How injuries have impacted the Thunderbirds offensive troubles
Nov 13, 2018, 9:54 AM | Updated: 10:00 am
Late in the first period of Saturday’s loss to the Everett Silvertips, Seattle defenseman Reece Harsch wound up for a slapper just before crossing the blue line. The shot was steered out of play by Everett goalie Dustin Wolf and the 5000-plus crowd at the accesso ShoWare Center erupted.
A crowd going crazy for a shot from the blue line?
That shot was the first, and only, shot that the Thunderbirds would manage in the first period and induced the sarcastic cheer from the home faithful. Seattle would end up being outshot 18-1 while surrendering three goals in what may have been the worst period of hockey all season for the Thunderbirds.
The end result was a 5-1 loss, extending the Thunderbirds’ losing streak to five straight. In those five games, they have only managed four goals as their offensive has been missing in action.
Is this the same Thunderbirds squad that just a couple of weeks ago lit the lamp 20 times over a three-game stretch? It turns out that, no, it’s not.
Injuries are a part of hockey and the coaches and players are reluctant to allow them to be an excuse, which was reinforced by Seattle head coach Matt O’Dette after Saturday’s game.
“It’s junior hockey,” he said. “That’s where we’re at right now with some guys being out and we’re not the first team ever to have to face that.”
While the coach may not come right out and say it, the fact is that Seattle’s lack of offense is a result of some key injuries. Most notably, the injuries that have come to the top-six forward group.
For most of the season, O’Dette has deployed a top line made up of Nolan Volcan, Matthew Wedman and Andrej Kukuca. The second line has mostly included Dillon Hamaliuk, Noah Philp and Payton Mount.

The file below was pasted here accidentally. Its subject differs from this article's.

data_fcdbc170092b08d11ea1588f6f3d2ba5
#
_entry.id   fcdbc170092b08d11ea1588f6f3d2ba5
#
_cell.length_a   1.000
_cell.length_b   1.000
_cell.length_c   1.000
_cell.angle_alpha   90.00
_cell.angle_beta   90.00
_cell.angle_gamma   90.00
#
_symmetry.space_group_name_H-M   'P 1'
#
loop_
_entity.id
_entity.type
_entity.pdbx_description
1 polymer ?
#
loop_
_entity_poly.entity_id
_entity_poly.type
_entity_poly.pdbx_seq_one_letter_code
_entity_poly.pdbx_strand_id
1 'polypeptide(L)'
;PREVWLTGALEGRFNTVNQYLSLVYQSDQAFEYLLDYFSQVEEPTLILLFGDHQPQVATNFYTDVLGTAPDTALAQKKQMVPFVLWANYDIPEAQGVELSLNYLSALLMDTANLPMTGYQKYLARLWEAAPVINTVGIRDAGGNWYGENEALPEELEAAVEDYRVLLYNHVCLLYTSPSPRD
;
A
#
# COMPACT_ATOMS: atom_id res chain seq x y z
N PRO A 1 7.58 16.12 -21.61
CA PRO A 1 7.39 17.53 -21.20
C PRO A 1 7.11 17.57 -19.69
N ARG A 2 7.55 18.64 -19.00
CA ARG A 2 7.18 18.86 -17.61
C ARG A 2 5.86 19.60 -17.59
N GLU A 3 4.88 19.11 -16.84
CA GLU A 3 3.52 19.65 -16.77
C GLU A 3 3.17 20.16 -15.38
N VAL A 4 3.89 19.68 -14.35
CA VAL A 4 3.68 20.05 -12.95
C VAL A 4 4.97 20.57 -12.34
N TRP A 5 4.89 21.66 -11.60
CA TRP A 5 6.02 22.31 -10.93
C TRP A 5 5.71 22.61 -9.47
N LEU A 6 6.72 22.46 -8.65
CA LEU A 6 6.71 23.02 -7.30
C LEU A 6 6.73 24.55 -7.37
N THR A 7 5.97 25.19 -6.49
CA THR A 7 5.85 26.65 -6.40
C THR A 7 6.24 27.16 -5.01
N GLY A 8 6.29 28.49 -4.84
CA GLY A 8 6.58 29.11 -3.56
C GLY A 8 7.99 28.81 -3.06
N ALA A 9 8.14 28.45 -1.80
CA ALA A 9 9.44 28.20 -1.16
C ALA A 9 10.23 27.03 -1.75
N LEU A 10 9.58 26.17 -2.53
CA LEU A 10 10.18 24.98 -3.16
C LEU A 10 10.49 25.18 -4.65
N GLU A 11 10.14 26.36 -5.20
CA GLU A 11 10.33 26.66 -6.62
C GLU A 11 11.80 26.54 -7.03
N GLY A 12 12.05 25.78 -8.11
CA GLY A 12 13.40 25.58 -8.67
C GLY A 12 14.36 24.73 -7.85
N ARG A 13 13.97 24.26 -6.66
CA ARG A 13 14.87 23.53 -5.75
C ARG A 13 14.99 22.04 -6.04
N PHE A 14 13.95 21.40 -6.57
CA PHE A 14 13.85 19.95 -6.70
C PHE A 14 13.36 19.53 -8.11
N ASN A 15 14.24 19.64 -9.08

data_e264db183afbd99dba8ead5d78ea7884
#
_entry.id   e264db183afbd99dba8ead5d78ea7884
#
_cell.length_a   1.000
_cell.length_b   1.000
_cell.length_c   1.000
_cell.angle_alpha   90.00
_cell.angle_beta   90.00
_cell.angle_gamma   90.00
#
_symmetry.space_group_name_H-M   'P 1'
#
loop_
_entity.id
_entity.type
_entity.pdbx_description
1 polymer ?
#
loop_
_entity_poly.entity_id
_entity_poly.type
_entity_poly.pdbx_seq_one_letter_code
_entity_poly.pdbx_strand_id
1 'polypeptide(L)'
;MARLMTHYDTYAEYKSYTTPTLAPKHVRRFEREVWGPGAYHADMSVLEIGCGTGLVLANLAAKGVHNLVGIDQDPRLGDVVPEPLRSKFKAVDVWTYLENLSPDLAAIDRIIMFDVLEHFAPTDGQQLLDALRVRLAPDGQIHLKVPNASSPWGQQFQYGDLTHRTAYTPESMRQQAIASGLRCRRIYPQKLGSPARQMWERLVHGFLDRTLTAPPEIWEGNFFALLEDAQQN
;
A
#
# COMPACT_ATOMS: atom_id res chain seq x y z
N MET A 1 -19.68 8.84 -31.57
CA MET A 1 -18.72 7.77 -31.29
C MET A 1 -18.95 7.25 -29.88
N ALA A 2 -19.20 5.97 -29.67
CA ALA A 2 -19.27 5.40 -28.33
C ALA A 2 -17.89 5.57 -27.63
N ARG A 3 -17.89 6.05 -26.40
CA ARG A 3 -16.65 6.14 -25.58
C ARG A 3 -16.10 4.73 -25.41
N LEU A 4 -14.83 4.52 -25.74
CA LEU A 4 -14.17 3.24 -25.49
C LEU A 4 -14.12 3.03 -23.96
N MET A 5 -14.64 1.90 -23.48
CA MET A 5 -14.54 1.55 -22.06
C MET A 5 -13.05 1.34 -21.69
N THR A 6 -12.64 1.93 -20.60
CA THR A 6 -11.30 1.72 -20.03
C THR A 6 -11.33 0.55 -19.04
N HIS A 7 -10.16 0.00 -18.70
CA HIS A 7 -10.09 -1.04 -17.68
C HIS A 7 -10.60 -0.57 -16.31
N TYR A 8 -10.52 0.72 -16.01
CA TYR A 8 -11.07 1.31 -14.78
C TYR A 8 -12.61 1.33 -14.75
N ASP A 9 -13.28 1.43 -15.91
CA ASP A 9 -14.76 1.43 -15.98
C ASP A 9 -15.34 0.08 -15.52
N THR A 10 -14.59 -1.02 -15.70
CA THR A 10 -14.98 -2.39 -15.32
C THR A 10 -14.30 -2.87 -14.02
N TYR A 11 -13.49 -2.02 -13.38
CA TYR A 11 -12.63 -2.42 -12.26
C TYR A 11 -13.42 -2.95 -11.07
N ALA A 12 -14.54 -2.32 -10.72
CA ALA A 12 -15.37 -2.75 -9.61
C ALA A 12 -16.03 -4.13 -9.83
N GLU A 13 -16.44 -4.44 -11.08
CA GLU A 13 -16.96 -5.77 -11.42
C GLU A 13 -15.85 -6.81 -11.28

There has been some juggling of course, and Zack Andrusiak has played up and down the lineup in an attempt to spread the scoring out.
When all seven of those players have been in the lineup, Seattle is 7-2-1-0. In the seven games where one, or more, of those guys are out, the record is 0-6-1-0. When all healthy, the Thunderbirds have averaged 4.6 goals-per-game, but that number drops to a paltry 1.14 goals when there isn’t a full lineup.
Heading into Tuesday’s home match up with the Spokane Chiefs, Hamaliuk (19 points) and Philp (16 points) are the top scorers for the Thunderbirds. Philp is currently injured, listed week-to-week, while Hamaliuk has missed a couple games this season, as has the winger Mount.
The loss of guys off the second line are affecting the top line.
Volcan, Wedman and Kukuca combined to average over a goal-per-game in the 10 healthy games as they tallied 11 goals and 39 points. In the seven games where any combination of Hamaliuk, Philp, and Mount have been missing their numbers drop to two goals and just four points. Wedman and Kukuca have also seen their shots-per-game dip down in those seven games as well.
Andrusiak has seen a similar split, picking up 10 points in the healthy games and just two in the other seven.